2011-10-13 / Editorial

The Island Garden

Grow dahlias for colorful blooms
BY ROGER MARSHALL

I grow dahlias, rather a lot of them unfortunately. I say unfortunately because it is a lot of work to prepare the bed and to plant the tubers. But at this time of year the blooms are so prolific that I end up giving a lot of flowers away.

Dahlias first came from Mexico and according to many sources, all of today’s dahlias are derived from three Mexican species. With the exception of a few bronze-leafed varieties, all dahlias have deep green leaves. Because they came from Mexico, dahlias like warm temperatures and are easily susceptible to frost. By digging your dahlia tubers each fall, you can store them in a frost-free area and replant them next year.

The majority of dahlias we see today are grown from cuttings or by tuber division, however, some dahlias – known as bedding dahlias – can be grown from seed. These dahlias tend to be smaller and not as hardy as the larger border dahlias, plus they usually do not come true to seed.

Border dahlias are relatively easy to grow. To grow them you will need to obtain tubers. These days many outlets sell two or three tubers in a single packet. Before planting you should enrich the ground by digging in well-rotted manure or compost about two to three weeks before you intend to plant the tubers.

In spring all you need to do is put a tuber in the ground and wait for it to grow. It needs to be planted about 4 inches deep and spaced about 2 to 3 feet apart. As soon as the shoots get 3 to 4 inches high, they get eaten by rabbits, deer and any stray groundhogs that happen by. As soon as you see signs that the shoots are being eaten, it’s time to spray with Liquid Fence or Deer Off. Spraying does nothing for the flower smell, but it keeps the animals away long enough for the shoots to grow more than a foot tall. Once they exceed a foot or so, they don’t generally get eaten.

When they start to grow you will need to stake the plants or they will fall over and get eaten by slugs and snails. It can be quite tedious to stake a lot of dahlias and I’ve found the best way is to use gardener’s twist tie wire. Put a single loop around the stake and make a loose loop around the dahlia stem. Unfortunately, this year Irene came ashore just before I staked the plants so I have a lot of horizontal stems that had to be raised very gently.

In fall, right about now, or just after frost, you need to dig the tubers. If you dig them now, you will be able to label the tubers so that you know which colors will come up next year where you want them. If you leave them until frost hits, the leaves turn black and it is hard to tell what color the flowers were. Next season this leads to planting large patches of similar colored flowers.

When you have dug and labeled all your tubers, snip off the small shoots at the end and wash the dirt off them. Let the tubers dry out and box them for next spring. If you have the space in a greenhouse or cold frame you can start your tubers early and transplant them later.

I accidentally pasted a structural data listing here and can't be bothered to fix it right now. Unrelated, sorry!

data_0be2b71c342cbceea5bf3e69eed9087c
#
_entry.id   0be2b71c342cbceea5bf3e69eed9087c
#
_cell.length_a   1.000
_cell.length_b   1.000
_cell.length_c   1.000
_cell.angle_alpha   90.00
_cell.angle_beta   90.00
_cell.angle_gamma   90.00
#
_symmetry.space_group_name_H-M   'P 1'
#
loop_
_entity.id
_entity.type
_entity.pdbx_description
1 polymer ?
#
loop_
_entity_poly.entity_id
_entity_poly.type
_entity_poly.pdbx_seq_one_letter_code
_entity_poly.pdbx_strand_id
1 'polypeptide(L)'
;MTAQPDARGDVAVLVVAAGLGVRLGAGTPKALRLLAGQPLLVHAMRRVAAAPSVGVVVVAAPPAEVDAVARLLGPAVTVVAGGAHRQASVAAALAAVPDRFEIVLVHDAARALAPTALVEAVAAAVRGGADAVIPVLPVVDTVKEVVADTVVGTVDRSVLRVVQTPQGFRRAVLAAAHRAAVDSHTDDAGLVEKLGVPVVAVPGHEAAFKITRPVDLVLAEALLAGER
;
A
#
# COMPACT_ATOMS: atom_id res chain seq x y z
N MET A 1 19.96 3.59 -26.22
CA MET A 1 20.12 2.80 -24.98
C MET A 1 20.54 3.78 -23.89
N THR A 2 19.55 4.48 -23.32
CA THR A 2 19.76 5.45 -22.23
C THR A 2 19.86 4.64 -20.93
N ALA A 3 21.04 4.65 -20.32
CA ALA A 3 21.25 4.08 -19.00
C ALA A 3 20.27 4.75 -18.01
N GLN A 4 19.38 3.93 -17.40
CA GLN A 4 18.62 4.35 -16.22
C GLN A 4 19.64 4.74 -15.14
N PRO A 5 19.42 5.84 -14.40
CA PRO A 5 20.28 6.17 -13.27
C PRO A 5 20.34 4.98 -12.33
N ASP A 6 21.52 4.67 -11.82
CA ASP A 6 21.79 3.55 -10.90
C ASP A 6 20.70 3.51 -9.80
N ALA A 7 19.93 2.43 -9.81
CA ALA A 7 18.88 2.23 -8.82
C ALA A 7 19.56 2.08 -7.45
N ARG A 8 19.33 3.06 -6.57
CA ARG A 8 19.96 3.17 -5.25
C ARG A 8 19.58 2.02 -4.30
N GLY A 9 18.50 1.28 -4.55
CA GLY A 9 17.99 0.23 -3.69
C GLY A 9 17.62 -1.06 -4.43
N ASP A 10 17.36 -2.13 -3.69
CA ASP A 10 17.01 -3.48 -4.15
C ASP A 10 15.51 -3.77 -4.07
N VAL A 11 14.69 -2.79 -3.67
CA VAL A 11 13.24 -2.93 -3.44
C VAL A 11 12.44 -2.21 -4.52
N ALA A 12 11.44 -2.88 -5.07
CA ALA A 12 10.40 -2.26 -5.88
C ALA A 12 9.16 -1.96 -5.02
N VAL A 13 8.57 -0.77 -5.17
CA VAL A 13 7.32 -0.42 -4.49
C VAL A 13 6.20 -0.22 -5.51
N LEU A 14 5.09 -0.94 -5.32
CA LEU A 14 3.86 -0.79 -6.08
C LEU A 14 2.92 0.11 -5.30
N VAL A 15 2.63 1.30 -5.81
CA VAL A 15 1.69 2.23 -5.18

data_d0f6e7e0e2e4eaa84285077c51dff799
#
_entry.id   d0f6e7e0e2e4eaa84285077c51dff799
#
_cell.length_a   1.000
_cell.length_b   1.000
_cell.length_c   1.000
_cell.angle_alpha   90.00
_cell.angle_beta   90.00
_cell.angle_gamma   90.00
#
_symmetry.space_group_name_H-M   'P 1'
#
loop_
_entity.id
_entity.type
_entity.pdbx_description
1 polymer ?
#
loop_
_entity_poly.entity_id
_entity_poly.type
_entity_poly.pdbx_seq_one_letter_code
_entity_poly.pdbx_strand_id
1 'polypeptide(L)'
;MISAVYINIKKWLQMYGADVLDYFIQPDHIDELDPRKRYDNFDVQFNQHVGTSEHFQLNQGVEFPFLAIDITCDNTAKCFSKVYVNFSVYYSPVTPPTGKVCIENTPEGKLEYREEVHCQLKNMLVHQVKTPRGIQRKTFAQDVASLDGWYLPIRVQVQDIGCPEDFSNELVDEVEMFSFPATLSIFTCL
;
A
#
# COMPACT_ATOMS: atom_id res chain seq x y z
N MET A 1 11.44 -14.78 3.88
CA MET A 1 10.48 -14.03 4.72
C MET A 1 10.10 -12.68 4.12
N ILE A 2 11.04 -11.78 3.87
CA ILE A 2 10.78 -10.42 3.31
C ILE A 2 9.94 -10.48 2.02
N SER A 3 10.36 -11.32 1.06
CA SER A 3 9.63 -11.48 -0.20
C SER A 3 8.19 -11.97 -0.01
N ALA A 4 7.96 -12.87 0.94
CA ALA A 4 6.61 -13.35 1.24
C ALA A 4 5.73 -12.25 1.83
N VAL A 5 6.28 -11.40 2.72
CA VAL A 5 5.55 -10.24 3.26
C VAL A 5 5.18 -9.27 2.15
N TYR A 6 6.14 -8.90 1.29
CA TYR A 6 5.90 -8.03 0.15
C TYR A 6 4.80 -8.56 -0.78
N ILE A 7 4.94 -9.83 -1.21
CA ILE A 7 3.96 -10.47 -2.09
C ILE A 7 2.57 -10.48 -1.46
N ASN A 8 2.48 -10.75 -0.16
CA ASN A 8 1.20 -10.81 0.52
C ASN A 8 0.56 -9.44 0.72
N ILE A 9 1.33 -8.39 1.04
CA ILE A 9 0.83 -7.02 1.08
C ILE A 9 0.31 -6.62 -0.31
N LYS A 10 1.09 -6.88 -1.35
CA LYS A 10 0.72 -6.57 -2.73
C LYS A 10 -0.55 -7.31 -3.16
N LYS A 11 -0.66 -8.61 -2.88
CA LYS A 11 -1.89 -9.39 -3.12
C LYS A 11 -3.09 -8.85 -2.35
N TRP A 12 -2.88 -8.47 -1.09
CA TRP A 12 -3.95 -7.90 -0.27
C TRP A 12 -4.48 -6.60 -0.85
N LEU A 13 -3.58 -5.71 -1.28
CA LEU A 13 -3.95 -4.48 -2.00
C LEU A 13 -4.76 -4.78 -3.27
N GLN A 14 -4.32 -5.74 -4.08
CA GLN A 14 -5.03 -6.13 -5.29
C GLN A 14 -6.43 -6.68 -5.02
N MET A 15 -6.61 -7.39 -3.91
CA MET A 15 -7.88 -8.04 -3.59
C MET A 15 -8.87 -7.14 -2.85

When you take the tubers out of your storage bin, you should look for an eye on each tuber and cut the tuber from the main clump. You can plant each tuber in a pot and transplant it later. With a large enough greenhouse you can end up with a hundred or more tubers, all of which will end the growing season as a clump of tubers.

If you don’t want to start your tubers early, simply divide them individually – or clumps of two or three – and plant them. I put stakes where I plant them to help locate the tubers after the animals have eaten the tops. I find it is best to put a mulch of some type over the dahlia bed. This keeps the weeds under control while the plantlets are growing.

If you start your outdoor dahlias in early May, you should start to see flowers around the Fourth of July. Each week you delay your planting will mean your flowers will come up a week later. The flowers will continue until frost.

So, what dahlias should you grow?

Giant dahlias can grow to 4 or 5 feet high and give you flowers the size of a dinner plate. Plant them 4 to 5 feet apart in well-fertilized mounds. You will need to stake them or they will blow over easily.

Large dahlias also grow to 4 or 5 feet but their flowers are only 6 to 8 inches in diameter. You should plant them about 4 feet apart.

Medium dahlias grow 3 to 4 feet high and have blooms up to 6 inches in diameter.

You can also get small dahlias that have several 3- to 4-inch flowers on a stem or miniature dahlias that have smaller flowers.

Irrespective of size, there are single flowered, anemone-flowered, collerette, decorative, cactus and semi-cactus flowered, pom-poms and ball dahlias. As their name implies, pom-pom and ball dahlias form tight ball-like flowers. Cactus and semi-cactus flowered dahlias tend to have large spiky flowers, while collerette flowered dahlias have a single ring of petals rather like a daisy. Peony flowered dahlias have two rings of petals, while decorative dahlias have double flowers in what often looks like a large ball of heavily-petaled flowers.

With care you can get years of dahlias from a few tubers. As they expand you will have plenty tubers to spread around to your friends and in the meantime you will be able to enjoy a summer bed of brilliant flowers.

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